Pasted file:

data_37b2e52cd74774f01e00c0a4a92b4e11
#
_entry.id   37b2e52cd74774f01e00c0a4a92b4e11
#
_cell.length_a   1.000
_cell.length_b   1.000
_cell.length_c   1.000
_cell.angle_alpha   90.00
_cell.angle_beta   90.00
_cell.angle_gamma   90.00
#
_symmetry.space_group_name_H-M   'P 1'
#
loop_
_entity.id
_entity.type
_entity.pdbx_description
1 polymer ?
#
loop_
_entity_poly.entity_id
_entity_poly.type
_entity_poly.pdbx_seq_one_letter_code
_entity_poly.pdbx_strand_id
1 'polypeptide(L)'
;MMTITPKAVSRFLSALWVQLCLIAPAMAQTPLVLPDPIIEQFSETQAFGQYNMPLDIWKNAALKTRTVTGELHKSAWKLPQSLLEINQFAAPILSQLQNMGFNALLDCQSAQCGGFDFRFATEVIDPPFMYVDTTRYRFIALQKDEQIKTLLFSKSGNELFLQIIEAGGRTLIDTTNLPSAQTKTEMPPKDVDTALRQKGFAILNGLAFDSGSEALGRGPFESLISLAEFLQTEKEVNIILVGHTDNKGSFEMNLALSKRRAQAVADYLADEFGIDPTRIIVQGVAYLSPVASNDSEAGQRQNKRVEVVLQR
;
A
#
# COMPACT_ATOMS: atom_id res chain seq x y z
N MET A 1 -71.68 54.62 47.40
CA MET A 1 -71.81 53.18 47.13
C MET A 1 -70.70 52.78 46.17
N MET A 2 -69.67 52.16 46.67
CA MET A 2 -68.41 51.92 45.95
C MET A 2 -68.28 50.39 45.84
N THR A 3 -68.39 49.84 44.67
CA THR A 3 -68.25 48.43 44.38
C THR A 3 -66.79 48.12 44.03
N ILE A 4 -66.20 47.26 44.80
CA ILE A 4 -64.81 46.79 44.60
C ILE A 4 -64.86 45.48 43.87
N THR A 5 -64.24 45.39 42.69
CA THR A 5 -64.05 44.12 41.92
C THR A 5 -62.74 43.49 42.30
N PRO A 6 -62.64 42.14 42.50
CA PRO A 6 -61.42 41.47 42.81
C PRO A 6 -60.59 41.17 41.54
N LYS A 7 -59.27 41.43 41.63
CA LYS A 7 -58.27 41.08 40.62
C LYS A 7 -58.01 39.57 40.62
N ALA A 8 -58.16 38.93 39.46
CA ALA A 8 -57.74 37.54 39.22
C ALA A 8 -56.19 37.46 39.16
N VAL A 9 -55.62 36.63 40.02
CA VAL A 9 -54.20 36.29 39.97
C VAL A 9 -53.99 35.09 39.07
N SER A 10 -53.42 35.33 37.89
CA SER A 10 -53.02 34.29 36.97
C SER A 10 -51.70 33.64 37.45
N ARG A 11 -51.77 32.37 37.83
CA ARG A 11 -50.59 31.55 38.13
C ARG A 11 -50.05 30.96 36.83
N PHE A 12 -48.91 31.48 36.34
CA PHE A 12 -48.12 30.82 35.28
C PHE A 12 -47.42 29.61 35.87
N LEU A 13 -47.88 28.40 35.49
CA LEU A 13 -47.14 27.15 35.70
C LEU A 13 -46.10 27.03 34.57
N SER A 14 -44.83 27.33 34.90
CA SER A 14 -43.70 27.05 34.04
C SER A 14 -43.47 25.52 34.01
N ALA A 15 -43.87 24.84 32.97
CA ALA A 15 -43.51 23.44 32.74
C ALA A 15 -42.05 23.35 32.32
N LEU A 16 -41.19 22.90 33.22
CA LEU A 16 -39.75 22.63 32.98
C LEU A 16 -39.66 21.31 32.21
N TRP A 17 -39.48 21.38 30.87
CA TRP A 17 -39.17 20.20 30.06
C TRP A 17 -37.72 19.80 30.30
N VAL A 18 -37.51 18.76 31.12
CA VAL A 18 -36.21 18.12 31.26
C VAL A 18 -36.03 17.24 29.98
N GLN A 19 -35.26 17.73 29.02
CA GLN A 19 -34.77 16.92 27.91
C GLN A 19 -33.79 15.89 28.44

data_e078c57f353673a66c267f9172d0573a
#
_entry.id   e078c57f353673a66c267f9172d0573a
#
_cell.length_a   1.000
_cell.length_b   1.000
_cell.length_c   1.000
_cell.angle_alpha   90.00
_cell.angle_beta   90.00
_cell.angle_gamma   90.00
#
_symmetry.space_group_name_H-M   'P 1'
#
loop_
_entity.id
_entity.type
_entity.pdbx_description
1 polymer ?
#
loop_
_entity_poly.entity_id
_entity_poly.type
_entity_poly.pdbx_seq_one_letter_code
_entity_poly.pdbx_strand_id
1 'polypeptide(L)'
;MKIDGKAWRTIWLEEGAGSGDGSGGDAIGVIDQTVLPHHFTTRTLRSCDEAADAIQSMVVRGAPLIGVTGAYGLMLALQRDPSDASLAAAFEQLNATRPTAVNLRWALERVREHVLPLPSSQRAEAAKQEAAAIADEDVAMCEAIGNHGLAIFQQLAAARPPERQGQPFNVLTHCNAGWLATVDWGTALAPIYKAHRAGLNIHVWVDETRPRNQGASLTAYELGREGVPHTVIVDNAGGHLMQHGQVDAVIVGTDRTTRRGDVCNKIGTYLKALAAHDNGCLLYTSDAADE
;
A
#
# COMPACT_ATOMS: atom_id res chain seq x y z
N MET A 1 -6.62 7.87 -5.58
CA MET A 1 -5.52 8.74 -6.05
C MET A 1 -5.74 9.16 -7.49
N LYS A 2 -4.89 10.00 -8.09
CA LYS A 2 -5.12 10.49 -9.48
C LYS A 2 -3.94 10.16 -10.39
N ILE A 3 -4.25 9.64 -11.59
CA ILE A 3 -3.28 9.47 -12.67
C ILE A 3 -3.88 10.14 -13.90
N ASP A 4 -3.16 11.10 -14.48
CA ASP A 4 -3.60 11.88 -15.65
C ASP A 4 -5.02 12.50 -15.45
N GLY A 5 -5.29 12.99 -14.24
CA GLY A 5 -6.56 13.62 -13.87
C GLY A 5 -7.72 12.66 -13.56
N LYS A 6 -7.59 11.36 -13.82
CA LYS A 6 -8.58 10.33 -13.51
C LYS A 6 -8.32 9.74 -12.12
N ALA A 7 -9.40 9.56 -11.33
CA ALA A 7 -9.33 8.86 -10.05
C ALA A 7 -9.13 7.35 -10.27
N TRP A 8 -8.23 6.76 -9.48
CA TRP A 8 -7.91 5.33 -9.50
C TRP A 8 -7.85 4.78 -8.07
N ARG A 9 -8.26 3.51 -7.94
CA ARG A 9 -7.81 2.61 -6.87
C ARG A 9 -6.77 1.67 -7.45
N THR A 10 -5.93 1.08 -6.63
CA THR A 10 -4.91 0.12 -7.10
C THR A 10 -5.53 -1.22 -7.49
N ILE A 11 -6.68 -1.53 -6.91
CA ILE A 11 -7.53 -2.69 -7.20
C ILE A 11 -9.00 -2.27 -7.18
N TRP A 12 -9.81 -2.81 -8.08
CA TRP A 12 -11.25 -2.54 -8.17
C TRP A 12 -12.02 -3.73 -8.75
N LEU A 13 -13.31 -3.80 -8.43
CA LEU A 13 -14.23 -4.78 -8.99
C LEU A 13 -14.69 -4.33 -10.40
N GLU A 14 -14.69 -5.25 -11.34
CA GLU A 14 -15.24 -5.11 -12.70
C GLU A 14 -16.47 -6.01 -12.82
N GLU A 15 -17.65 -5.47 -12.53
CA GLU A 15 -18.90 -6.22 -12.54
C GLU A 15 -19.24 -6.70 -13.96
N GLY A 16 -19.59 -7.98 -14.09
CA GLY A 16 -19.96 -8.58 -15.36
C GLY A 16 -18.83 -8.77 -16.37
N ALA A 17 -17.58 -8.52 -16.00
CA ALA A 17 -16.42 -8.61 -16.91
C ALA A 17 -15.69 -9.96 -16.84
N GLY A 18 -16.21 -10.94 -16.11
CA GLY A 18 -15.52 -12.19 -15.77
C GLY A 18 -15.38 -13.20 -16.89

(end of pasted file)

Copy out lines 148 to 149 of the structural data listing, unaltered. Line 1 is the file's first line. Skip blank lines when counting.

N ILE A 11 -6.68 -1.53 -6.91
CA ILE A 11 -7.53 -2.69 -7.20